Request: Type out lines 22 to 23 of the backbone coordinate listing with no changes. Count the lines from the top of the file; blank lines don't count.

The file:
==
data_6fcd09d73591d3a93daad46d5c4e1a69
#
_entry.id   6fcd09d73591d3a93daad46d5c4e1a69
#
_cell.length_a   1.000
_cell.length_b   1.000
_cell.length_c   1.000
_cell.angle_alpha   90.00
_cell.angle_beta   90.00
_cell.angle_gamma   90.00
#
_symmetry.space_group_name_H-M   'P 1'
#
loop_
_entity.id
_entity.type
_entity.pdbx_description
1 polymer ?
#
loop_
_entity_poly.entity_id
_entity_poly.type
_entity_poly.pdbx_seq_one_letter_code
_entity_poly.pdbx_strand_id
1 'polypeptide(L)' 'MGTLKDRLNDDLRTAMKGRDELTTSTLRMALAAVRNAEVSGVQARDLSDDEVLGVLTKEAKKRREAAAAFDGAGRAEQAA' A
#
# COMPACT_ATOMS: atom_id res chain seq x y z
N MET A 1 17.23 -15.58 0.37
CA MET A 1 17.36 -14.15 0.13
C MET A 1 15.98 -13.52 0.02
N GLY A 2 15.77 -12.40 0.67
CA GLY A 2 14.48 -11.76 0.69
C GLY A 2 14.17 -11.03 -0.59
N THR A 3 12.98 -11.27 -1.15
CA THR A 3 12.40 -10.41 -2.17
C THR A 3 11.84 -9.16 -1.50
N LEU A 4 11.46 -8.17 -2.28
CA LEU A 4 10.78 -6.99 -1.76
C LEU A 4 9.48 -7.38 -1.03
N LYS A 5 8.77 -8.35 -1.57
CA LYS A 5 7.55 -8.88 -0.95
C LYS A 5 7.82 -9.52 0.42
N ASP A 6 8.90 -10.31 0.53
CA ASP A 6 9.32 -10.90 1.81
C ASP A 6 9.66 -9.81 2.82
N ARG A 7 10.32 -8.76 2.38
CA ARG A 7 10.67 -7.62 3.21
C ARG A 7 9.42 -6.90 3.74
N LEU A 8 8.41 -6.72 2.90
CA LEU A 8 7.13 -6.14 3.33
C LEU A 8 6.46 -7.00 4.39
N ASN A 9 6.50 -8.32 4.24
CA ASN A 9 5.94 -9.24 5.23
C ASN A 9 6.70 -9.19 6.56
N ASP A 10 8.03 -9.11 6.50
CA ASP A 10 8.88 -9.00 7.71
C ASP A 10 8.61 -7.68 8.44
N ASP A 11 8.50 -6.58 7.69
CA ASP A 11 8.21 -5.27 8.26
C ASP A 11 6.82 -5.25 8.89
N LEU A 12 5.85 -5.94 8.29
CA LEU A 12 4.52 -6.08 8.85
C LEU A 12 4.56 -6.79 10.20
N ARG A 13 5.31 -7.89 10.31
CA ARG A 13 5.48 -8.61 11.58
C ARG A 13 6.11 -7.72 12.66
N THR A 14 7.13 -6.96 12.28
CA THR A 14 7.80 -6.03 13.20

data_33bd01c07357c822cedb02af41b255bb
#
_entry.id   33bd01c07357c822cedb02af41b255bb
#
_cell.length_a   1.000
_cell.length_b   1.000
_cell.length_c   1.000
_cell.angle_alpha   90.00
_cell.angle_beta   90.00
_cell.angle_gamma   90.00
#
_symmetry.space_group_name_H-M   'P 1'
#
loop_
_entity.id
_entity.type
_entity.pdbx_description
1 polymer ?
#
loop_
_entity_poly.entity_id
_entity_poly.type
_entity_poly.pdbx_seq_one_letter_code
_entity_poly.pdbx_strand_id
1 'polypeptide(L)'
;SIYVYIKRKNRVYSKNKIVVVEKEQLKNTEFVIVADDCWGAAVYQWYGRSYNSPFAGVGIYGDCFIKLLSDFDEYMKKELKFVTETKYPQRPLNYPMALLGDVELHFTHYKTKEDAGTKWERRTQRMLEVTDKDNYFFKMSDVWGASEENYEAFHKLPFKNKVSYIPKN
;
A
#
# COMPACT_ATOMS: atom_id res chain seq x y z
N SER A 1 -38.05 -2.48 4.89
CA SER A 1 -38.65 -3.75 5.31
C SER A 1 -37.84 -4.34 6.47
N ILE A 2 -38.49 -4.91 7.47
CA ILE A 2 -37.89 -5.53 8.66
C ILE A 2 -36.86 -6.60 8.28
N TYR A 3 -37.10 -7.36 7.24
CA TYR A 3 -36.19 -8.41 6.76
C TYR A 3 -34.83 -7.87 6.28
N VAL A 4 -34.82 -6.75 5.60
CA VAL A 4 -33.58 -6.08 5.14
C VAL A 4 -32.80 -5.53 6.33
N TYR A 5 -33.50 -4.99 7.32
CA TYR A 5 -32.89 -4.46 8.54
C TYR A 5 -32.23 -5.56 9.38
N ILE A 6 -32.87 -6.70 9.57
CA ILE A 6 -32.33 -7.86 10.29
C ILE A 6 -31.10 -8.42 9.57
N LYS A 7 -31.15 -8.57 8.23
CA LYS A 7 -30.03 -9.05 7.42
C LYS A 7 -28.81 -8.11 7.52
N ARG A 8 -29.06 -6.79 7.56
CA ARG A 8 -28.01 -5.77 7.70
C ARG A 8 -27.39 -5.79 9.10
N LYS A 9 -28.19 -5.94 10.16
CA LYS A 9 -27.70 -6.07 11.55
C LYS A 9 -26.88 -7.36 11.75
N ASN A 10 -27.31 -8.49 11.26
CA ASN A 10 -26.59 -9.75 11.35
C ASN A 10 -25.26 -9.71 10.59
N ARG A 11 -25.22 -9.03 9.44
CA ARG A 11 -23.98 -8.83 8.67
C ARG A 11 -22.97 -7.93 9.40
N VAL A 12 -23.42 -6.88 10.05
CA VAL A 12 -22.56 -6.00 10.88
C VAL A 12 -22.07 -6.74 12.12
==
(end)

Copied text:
_entity_poly.type
_entity_poly.pdbx_seq_one_letter_code